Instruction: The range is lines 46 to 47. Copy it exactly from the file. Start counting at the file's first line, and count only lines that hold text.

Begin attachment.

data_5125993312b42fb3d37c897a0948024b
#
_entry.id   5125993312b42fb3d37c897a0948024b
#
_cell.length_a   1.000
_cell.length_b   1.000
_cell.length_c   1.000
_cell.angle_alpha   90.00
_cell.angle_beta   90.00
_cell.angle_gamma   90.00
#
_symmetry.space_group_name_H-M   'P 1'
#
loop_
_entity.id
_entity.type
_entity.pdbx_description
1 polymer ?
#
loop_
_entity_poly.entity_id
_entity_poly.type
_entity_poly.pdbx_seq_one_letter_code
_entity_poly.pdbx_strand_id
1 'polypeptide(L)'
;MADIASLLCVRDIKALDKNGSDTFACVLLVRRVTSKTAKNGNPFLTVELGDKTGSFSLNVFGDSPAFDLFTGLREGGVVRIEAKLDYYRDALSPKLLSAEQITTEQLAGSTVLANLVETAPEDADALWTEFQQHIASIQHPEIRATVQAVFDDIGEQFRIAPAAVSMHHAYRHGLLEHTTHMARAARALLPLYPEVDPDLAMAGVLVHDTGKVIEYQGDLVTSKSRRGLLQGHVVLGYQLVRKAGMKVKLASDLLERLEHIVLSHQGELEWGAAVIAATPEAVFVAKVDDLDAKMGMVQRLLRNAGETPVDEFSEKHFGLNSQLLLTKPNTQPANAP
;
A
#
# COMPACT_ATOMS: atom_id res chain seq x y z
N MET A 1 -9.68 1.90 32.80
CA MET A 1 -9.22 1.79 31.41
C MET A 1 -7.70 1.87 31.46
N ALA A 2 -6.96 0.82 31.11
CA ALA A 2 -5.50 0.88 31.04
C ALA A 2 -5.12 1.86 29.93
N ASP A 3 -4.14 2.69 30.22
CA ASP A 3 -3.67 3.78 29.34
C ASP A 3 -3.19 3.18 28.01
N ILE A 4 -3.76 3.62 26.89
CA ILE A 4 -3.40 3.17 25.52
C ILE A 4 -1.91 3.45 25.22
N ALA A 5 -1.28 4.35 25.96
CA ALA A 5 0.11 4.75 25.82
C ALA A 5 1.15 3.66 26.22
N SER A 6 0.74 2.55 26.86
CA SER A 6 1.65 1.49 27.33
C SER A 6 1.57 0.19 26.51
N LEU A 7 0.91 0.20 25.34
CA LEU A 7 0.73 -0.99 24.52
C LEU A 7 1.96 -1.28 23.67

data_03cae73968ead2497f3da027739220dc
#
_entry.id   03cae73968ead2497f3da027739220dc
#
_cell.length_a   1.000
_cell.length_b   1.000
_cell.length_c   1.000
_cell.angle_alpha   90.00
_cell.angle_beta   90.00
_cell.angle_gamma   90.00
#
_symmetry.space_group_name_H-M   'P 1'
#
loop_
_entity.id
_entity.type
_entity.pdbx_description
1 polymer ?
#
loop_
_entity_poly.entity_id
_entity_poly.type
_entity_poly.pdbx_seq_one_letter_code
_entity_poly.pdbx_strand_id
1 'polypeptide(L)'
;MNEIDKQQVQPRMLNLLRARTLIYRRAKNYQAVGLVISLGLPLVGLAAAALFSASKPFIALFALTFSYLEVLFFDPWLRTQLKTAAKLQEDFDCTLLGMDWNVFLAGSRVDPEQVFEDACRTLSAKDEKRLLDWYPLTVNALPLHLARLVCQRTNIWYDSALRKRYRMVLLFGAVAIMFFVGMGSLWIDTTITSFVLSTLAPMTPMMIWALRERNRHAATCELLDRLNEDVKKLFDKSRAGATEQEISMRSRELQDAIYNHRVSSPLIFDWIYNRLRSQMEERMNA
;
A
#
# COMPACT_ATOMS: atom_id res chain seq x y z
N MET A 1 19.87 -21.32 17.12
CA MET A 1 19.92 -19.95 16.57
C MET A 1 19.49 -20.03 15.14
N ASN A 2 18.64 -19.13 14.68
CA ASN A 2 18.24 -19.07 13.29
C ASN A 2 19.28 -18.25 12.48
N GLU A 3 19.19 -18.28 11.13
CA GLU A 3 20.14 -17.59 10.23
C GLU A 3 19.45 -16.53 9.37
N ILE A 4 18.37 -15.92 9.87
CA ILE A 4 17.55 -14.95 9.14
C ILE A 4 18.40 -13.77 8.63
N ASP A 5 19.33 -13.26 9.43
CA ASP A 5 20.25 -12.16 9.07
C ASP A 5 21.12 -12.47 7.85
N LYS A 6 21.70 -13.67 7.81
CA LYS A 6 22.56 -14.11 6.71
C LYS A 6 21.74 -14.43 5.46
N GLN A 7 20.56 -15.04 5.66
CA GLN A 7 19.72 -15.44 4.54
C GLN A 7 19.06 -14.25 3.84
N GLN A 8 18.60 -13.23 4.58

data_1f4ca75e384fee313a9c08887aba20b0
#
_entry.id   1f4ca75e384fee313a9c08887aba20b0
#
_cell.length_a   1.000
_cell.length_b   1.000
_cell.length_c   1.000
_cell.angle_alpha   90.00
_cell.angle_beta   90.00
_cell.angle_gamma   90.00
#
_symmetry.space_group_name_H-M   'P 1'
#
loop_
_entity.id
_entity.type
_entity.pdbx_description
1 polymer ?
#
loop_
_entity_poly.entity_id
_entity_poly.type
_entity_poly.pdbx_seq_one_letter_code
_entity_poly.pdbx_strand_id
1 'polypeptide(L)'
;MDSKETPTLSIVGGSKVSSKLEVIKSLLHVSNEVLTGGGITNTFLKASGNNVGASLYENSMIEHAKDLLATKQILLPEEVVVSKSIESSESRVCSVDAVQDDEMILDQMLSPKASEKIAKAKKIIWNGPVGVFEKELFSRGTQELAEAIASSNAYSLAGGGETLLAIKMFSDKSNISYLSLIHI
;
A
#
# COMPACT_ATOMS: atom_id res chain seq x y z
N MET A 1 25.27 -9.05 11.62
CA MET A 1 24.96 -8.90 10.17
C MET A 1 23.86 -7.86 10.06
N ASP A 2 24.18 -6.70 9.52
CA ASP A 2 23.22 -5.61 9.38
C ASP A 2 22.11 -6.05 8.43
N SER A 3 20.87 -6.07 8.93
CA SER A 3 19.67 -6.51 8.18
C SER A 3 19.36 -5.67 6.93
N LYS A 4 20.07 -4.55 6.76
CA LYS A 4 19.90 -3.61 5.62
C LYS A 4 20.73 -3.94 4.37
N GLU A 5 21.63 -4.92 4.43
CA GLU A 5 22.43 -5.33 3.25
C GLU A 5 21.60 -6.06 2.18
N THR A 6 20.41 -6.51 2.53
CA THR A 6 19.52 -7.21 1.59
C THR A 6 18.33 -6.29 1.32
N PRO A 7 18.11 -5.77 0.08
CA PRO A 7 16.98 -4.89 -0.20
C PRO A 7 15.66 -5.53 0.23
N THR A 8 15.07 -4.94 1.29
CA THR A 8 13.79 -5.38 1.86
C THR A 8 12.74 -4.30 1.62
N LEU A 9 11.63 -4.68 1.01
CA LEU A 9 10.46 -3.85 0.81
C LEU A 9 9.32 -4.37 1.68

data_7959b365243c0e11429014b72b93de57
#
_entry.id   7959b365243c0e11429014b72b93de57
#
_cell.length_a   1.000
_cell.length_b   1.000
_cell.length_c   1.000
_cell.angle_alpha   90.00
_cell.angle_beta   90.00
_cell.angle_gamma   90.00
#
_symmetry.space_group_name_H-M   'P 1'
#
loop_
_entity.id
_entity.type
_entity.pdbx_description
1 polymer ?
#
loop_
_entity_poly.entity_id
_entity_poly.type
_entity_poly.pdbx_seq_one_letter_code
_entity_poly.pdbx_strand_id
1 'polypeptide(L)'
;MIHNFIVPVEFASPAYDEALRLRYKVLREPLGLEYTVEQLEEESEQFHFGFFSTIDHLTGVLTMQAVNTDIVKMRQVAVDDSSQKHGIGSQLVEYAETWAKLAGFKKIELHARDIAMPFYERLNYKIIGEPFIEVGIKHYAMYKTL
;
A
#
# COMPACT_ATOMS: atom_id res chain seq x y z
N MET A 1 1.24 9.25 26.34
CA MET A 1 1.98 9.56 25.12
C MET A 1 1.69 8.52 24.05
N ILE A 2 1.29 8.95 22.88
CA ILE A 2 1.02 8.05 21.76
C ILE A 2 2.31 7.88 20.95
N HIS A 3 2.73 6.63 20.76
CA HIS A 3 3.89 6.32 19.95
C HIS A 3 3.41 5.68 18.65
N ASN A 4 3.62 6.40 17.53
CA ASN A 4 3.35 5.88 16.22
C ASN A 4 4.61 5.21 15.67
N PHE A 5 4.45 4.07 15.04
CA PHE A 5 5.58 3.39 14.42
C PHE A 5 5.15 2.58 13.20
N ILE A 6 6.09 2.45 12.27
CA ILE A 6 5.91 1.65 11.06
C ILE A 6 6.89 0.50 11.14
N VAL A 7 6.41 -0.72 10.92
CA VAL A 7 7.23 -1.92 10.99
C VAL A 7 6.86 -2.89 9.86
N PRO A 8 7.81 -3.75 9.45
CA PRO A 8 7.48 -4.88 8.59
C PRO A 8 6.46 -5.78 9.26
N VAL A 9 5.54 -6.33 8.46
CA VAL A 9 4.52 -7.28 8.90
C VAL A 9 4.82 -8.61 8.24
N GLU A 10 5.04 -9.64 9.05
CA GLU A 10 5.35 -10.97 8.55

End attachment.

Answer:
N SER A 6 0.74 2.55 26.86
CA SER A 6 1.65 1.49 27.33